Making A Difference

Moving Beyond Rhetoric

The new pact on the Tanakpur Barrage adds another dimension to bilateral understanding

Moving Beyond Rhetoric
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Given the less-than-rosy nature of Indo-Nepal ties, it wasn’t surprising thatKathmandu failed to warm up to Indian External Affairs Minister Pranab Mukherjee when hedropped by last month. Most Nepalis acknowledged him with the measured scepticism usuallyreserved for all visiting officials from India. And why not? Such visits follow a setroutine: a hyped-up arrival, a few open-ended agreements and a departure amid mutualcommitment to age-old friendship.

But the politics of rhetoric could be changing at last. On January 29,after three days of hectic talks that often stretched late into the night, Nepal’sForeign Minister Prakash Chandra Lohani and Mukherjee initialled the new treaty onTanakpur as Nepalese Prime Minister Sher Bahadur Deuba and his entire cabinet looked onwith satisfaction. The treaty will bring the neighbours on an equalfooting for the firsttime over the most ambitious project yet in the history of bilateral cooperation. Theagreement will receive the final stamp of approval when the prime ministers of the twonations sign the treaty during Deuba’s visit to New Delhi on February 12.

 "It will open a new era of cooperation," saidMukherjee. "Most significantly, the new treaty defines the shape of Indo-Nepal tiesin concrete terms," Lohani told Outlook. The agreement gives Nepal far morebene-fits than decided upon earlier, and is part of a comprehensive treaty on theintegrateddevelopment of the Mahakali river. It effectively puts an end to the five-yearstalemate over the Tanakpur Barrage. Under the umbrella agreement, the 4,000-plus MWPancheswore hydel project is to be built on the Mahakali in west Nepal, and is expected tocost upwards of $5 billion. The Integrated Development Treaty overrides all previoustreaties on the frontier river. Separate provisions have been made for the existingSharada Barrage and Pancheswore.

The treaty grants Nepal equal rights on sharing of waters and otherbenefits accruing from all future projects on the Maha-kali. From Tanakpur, besidestripling the power supply to 70 million units of electricity, India will also double itswater supply to Nepal from 150 cusecs to 300 cusecs. India’s disproportionately largeclaim over water resources in some frontier projects had earlier angered most Nepalis.

Nepal’s communist parties, particularly the CPN(UML), the largest party inParliament, have successfully played the nationalist card to gain electoral ground on theissue of sharing water resources with India. "Even now, if the idea of equitablesharing is just a strategic move on the part of India to secure Pancheswore, there arereasons to be sceptical," says Sridhar Khatri, a political science teacher atTribhuvan University.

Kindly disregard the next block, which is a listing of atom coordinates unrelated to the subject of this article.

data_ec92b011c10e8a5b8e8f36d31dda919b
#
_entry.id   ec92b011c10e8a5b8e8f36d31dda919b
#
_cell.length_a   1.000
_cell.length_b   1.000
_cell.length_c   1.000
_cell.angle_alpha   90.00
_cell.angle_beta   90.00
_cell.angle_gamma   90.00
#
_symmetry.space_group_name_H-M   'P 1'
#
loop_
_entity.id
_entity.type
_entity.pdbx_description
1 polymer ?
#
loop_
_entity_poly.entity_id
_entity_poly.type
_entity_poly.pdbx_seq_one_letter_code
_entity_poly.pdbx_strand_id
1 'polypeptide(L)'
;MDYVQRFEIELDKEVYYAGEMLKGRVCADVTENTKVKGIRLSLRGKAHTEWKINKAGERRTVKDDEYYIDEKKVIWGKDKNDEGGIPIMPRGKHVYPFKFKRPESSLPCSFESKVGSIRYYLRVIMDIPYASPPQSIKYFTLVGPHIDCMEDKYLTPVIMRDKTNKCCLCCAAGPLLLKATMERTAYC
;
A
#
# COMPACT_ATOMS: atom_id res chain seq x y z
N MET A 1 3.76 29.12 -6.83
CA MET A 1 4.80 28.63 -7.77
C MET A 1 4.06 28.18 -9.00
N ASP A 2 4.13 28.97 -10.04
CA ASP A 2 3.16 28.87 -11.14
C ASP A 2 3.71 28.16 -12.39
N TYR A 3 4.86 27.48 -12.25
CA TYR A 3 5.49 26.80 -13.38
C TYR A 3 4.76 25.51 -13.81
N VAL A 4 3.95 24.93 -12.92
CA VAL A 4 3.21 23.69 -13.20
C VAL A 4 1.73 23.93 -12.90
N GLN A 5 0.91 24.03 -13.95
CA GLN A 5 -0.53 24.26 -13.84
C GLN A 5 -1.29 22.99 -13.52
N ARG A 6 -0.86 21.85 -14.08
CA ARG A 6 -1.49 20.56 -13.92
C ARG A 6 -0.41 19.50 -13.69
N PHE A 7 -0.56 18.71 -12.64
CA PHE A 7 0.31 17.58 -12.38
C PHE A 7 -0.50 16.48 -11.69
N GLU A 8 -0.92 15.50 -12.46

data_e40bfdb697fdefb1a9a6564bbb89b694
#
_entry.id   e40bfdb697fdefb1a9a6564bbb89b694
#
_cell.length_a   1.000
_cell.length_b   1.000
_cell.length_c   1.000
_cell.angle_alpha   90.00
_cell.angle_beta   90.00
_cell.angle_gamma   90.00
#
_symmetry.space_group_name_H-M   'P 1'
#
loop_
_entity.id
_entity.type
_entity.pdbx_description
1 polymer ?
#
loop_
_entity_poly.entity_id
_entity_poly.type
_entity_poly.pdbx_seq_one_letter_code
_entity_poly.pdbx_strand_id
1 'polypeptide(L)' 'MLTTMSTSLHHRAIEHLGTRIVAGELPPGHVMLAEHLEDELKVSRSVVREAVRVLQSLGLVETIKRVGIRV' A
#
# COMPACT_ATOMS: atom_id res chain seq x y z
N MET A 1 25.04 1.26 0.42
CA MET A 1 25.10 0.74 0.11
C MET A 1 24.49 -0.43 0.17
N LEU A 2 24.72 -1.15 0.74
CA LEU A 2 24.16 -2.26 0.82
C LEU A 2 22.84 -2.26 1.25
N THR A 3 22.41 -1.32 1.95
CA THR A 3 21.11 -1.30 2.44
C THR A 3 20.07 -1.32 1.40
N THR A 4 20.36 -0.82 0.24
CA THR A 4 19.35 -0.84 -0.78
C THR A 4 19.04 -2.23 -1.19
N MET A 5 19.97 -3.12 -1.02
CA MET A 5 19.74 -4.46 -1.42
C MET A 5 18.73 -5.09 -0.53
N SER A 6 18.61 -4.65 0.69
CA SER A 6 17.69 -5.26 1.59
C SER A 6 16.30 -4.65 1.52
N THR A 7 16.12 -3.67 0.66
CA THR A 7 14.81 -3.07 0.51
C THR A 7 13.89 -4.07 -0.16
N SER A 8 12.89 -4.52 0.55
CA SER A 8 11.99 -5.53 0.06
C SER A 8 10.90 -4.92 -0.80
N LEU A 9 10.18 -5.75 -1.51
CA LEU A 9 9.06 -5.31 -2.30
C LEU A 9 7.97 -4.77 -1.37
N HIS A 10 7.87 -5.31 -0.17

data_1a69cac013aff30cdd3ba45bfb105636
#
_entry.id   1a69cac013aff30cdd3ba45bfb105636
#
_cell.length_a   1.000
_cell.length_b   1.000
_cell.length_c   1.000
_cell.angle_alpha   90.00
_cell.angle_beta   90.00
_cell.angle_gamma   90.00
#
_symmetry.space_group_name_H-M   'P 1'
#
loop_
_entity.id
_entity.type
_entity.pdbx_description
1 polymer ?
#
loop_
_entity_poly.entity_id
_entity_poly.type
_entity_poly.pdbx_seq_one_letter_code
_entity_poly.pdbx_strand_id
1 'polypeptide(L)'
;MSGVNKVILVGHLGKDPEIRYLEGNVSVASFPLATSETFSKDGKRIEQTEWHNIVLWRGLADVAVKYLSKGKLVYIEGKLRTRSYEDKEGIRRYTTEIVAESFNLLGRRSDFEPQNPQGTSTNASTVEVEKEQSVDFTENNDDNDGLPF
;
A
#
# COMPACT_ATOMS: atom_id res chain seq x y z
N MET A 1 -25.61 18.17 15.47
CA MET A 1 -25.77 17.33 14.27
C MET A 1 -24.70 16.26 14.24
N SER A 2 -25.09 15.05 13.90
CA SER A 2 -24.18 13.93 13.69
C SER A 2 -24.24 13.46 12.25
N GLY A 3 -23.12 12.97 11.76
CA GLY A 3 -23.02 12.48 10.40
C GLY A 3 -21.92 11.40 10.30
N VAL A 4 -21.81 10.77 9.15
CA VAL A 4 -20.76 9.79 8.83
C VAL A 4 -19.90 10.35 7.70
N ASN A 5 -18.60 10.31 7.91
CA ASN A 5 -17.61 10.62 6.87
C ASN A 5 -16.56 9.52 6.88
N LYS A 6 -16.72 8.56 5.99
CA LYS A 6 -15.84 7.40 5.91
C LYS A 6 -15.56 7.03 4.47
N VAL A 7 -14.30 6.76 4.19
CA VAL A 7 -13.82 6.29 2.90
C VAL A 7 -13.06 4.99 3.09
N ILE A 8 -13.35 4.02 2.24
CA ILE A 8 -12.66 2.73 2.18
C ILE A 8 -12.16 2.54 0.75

The genesis of the Tanakpur controversy dates back to 1991, when the then primeminister Girija Prasad Koirala signed the Tanakpur agreement—which gave India 2.9hectares of Nepalese territory for the Indian-built Tanakpur Barrage. He was accused bythe Opposition of compromising national interests and "handing over Tanakpur to Indiaas a gift". Their claim: Koirala got too little in return. In 1993, the NepaliCongress government was told by the Supreme Court that it would have to seek aparliamentary ratification, which has remained elusive ever since.

This time, all parties have admitted that the recent breakthrough has been possible dueto the newly-forged national consensus. "It’s a lesson to Nepal’s politicalparties. You need a modicum of understanding, at least, in matters relating to foreignpolicy," says Khatri.

"The new treaty is definitely a better agreement than the previous one,"observes Yadavkant Silwal, former SAARC secretary-general. "The ruling coalition mustbe commended for hammering out the ever-elusive national consensus...it’s a pointerto a good future as far as Nepal-India ties are concerned. Nepal is finally getting rid ofits India-paranoia and India, on its part, is becoming increasingly accommodating towardsits neighbours." The thaw should now extend to areas like trade, he adds.

But sceptics remain. Deepak Gyanwali, a noted hydro-power expert, describes the treatyas a political sleight of hand. "It is not a national consensus but a mereface-saving act on the part of political parties." Instead of resolving the Tanakpurissue in isolation, the new integrated approach has dragged a much larger project into thecontroversy, while leaving a number of questions unanswered, say the critics.

 They cite the huge difference between Nepalese and Indian claims over thePanch-eswore project’s estimated output. While a Nepalese detailed project report(DPR) says the river can generate 6,000 MW of power, an Indian DPR puts the output at4,000 MW. Critics ridicule plans to prepare a new DPR in six months and a detailedengineering study in another 18 months. The project itself is to be completed within eightyears.

People like Khatri are worried by the euphoria the accord has created. "We seem tojump from one extreme to another," he remarks. "Once it was hopeless inactionand now it’s over-excitement. Good foreign policy is marked by cautiousoptimism." 

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